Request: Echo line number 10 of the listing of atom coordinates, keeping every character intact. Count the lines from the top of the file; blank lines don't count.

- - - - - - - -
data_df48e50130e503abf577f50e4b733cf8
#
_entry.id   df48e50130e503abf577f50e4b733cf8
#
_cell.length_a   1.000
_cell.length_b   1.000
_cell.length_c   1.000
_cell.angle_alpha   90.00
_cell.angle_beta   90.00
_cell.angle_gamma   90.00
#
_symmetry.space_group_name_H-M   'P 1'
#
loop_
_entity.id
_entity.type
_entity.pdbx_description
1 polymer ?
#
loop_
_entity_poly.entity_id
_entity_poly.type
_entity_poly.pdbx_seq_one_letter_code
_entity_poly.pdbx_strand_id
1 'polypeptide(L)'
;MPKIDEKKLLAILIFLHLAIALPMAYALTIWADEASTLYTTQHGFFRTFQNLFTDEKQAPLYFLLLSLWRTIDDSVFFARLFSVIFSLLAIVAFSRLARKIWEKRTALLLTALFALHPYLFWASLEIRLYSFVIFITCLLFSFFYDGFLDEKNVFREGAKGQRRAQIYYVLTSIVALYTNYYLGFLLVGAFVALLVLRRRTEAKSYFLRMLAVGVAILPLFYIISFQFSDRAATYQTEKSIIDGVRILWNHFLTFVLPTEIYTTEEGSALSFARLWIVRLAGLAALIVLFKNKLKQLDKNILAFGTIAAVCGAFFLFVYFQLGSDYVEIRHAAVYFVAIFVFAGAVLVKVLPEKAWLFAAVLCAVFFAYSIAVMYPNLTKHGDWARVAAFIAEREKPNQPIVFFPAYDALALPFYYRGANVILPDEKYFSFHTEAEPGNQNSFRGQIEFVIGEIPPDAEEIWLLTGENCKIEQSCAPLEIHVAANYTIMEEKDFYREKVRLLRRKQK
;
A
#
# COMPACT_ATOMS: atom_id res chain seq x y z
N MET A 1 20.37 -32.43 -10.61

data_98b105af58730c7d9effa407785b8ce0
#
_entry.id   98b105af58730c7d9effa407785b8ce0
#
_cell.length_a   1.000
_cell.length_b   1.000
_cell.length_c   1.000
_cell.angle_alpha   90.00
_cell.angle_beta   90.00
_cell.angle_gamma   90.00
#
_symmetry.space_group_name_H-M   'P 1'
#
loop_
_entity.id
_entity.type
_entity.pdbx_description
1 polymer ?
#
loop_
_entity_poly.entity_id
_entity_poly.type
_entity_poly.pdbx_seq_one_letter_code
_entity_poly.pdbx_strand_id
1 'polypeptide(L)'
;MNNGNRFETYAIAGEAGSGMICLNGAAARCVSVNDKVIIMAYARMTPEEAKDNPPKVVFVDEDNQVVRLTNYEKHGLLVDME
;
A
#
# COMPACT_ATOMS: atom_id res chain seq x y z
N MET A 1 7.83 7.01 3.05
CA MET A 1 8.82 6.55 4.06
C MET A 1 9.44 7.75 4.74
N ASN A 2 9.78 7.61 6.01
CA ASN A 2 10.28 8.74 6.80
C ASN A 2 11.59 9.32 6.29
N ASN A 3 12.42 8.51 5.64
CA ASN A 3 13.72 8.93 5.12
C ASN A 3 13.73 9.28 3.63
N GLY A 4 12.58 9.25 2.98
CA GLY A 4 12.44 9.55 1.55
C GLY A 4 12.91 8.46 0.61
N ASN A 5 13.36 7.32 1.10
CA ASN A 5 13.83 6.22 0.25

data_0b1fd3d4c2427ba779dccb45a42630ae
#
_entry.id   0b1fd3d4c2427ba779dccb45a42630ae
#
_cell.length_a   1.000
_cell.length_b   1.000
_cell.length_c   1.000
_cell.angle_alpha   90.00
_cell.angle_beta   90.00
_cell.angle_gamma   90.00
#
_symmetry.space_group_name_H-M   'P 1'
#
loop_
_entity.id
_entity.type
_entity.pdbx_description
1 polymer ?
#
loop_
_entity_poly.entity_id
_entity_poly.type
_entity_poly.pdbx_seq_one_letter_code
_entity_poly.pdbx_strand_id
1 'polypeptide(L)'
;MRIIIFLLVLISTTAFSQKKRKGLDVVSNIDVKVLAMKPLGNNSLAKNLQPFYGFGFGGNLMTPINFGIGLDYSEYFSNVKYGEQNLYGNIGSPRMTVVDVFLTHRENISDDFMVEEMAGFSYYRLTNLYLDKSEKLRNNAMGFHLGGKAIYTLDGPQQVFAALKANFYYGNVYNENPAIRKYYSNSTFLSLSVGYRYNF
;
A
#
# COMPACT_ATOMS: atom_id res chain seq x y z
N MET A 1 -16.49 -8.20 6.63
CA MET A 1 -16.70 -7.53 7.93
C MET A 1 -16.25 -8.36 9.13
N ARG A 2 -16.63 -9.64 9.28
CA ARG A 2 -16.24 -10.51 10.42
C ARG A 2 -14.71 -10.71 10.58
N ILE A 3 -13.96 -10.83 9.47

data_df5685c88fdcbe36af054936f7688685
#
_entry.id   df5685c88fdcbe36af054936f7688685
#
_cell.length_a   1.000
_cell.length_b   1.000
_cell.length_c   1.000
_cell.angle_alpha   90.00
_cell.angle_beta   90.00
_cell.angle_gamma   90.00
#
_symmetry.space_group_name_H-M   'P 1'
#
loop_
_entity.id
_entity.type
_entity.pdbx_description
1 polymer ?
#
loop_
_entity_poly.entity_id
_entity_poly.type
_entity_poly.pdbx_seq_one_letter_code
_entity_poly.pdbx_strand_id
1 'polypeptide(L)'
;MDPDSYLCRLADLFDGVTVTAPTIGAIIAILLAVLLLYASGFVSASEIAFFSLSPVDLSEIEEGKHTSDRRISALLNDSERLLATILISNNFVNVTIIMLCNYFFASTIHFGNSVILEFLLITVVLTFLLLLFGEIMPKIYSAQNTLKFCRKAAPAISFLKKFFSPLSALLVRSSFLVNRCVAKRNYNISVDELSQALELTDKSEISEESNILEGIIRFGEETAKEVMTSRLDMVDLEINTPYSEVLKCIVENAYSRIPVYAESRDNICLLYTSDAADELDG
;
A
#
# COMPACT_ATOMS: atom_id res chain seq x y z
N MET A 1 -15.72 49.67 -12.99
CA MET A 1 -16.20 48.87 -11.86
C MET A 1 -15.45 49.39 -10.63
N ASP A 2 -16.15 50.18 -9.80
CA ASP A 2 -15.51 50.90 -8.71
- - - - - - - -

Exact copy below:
_cell.angle_gamma   90.00